Why Coda’s Frumpy, Expensive EV Can Compete

Every major car company is releasing an electric car soon. And then there is the little startup Coda. But during a visit to their new HQ, the folks behind Coda said they have the formula to take down Detroit.

Today’s electric vehicles are either super-sexy–think the Tesla Roadster and Fisker Karma–or somehow different-looking than your average car, like the aerodynamic Nissan Leaf. But for most people, EVs are alien enough without having to deal with major design differences. Familiarity breeds comfort, and without comfort, EVs will never take off. That’s the game plan behind the 2012 Coda sedan. It’s frumpy, expensive (starting at $39,900 before rebates compared to the $35,200 Nissan Leaf), and doesn’t have a big name attached to it. But it’s familiar, reliable, and it might just be a hit when it’s released early next year.


Last week, we attended the opening of Coda’s new global headquarters in Los Angeles–a sprawling, 100,000 square foot space that currently houses 220 technicians, engineers and corporate staff (and a fleet of Coda sedans). It’s the kind of place that’s built for growth.

While there are a number of major automakers poised to release EVs in the coming years, Coda’s sedan only has one major competitor currently on the market: the Nissan Leaf. So why would someone buy a Coda EV instead of the Leaf? “The biggest impediment to volume growth of EVs has always been range. Historically, people have been concerned about EVs because I want to get in the car and drive from Santa Monica to Malibu, and the worry is, Can I get home?,” explains Coda CEO Phil Murtaugh. “We’ve been able to overcome that. We have a 50% larger battery pack than anyone else in the EV space.”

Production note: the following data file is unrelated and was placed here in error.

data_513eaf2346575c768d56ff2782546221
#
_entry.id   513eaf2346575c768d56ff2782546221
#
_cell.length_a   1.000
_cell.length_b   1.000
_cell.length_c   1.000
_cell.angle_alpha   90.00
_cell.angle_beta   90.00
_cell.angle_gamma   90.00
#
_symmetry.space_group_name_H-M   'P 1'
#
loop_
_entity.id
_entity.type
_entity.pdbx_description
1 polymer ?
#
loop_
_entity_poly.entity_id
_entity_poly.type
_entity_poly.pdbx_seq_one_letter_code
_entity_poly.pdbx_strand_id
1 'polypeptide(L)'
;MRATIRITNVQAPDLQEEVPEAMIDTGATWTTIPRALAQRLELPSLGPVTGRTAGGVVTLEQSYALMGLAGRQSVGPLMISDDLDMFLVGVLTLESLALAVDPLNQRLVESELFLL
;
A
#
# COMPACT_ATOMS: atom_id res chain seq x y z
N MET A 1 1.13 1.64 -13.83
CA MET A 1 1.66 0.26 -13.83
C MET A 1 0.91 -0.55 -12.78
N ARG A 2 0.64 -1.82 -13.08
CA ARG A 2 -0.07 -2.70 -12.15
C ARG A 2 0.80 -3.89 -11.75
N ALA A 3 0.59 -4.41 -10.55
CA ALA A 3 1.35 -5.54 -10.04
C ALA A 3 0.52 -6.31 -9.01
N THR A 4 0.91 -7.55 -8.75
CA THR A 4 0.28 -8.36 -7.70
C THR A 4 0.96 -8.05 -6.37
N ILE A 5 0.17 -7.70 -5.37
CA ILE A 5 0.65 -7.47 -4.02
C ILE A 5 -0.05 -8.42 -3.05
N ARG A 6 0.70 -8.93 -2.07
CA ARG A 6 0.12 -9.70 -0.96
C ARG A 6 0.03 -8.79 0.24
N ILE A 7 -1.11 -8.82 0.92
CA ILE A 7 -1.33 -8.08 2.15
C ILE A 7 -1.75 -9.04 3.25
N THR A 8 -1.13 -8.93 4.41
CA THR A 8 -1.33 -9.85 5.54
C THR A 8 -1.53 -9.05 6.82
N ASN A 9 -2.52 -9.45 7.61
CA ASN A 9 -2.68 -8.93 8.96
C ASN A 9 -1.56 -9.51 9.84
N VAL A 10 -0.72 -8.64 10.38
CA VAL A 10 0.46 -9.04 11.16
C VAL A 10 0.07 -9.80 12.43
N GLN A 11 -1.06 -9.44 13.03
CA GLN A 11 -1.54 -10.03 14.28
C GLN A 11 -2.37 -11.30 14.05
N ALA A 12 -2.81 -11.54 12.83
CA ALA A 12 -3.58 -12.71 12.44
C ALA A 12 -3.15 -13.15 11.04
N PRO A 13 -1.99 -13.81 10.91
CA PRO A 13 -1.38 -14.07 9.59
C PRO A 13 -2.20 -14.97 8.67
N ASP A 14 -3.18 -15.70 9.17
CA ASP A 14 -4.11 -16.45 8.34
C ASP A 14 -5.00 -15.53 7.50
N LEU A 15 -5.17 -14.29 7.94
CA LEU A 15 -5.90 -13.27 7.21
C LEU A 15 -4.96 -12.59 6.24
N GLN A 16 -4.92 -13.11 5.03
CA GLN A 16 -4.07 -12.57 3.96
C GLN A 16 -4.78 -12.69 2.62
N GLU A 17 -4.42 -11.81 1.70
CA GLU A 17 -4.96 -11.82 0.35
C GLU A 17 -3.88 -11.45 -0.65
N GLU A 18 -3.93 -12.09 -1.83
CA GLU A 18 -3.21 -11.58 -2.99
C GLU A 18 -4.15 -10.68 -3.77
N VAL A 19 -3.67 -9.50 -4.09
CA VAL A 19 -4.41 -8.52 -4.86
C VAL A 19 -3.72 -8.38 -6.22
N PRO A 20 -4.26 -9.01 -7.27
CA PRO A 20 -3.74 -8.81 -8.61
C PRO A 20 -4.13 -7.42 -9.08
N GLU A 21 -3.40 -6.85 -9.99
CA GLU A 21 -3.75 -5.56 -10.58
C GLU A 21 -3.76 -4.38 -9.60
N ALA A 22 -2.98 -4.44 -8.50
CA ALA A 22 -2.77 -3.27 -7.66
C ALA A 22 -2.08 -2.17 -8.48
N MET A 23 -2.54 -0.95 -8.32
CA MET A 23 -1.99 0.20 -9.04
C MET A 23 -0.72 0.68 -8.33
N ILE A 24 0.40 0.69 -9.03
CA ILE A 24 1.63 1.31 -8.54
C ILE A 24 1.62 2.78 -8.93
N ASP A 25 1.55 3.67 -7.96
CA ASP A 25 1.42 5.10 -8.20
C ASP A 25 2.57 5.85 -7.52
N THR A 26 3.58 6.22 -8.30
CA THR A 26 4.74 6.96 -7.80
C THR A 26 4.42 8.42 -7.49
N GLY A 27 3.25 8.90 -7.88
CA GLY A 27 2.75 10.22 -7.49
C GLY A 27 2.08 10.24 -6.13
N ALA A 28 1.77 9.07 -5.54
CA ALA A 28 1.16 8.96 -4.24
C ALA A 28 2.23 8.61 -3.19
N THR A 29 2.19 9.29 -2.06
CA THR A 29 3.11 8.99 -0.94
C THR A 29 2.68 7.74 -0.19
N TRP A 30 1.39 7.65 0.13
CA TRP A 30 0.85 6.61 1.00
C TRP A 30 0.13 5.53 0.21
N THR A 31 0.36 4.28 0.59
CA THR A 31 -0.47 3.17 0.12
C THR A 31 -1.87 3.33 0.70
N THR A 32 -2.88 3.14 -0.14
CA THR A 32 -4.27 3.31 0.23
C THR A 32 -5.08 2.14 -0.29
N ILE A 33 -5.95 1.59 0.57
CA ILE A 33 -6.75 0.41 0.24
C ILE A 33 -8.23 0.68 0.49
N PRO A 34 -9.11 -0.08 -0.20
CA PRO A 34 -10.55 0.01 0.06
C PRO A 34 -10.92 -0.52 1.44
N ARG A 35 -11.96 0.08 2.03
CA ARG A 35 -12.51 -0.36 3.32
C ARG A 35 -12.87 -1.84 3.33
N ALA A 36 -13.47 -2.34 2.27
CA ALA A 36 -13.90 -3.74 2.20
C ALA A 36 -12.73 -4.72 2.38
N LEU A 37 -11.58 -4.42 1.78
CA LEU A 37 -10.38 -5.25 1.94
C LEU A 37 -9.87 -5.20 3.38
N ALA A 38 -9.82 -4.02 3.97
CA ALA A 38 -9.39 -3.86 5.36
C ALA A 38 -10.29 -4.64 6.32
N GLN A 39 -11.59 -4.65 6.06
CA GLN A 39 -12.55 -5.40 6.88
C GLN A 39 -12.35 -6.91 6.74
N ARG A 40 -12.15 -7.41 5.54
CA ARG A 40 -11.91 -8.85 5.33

That 36 kilowatt-hour lithium iron phosphate battery gives the five-passenger Coda sedan a maximum range of 150 miles. According to Murtaugh, the best that any competitor can do is 100 miles (the Leaf has an EPA-certified range of 73 miles, while the Coda sedan may get a 110 mile range certification from the agency).

Murtaugh also emphasizes the Coda sedan’s thermal management and battery pack management systems. These systems should allow the sedan to deliver a dependable range compared to the Leaf. “The only other EV out there does not have thermal management. When a temperature drops to 40 degrees Fahrenheit, if you don’t have thermal management, you lose a significant amount of range,” says Murtaugh. Suffice it to say, a lot of the country needs to drive when it gets below 40.

The Coda sedan also has a 6.6-kilowatt on-board charger, compared to the 3.3-watt charger used by other manufacturers. That translates to faster charging times.

It’s hard to say whether all of this is enough to make the Coda sedan a top seller. But Murtaugh is confident, and he believes that Coda can sell 10,000 EVs in the first year. “We recognize that we’re not a company that has been in the auto business for 100 years. That’s actually a benefit. We are a company that’s in the EV business, and we’ve got the best EV propulsion system in the industry.”

About the author

Ariel Schwartz is a Senior Editor at Co.Exist. She has contributed to SF Weekly, Popular Science, Inhabitat, Greenbiz, NBC Bay Area, GOOD Magazine and more.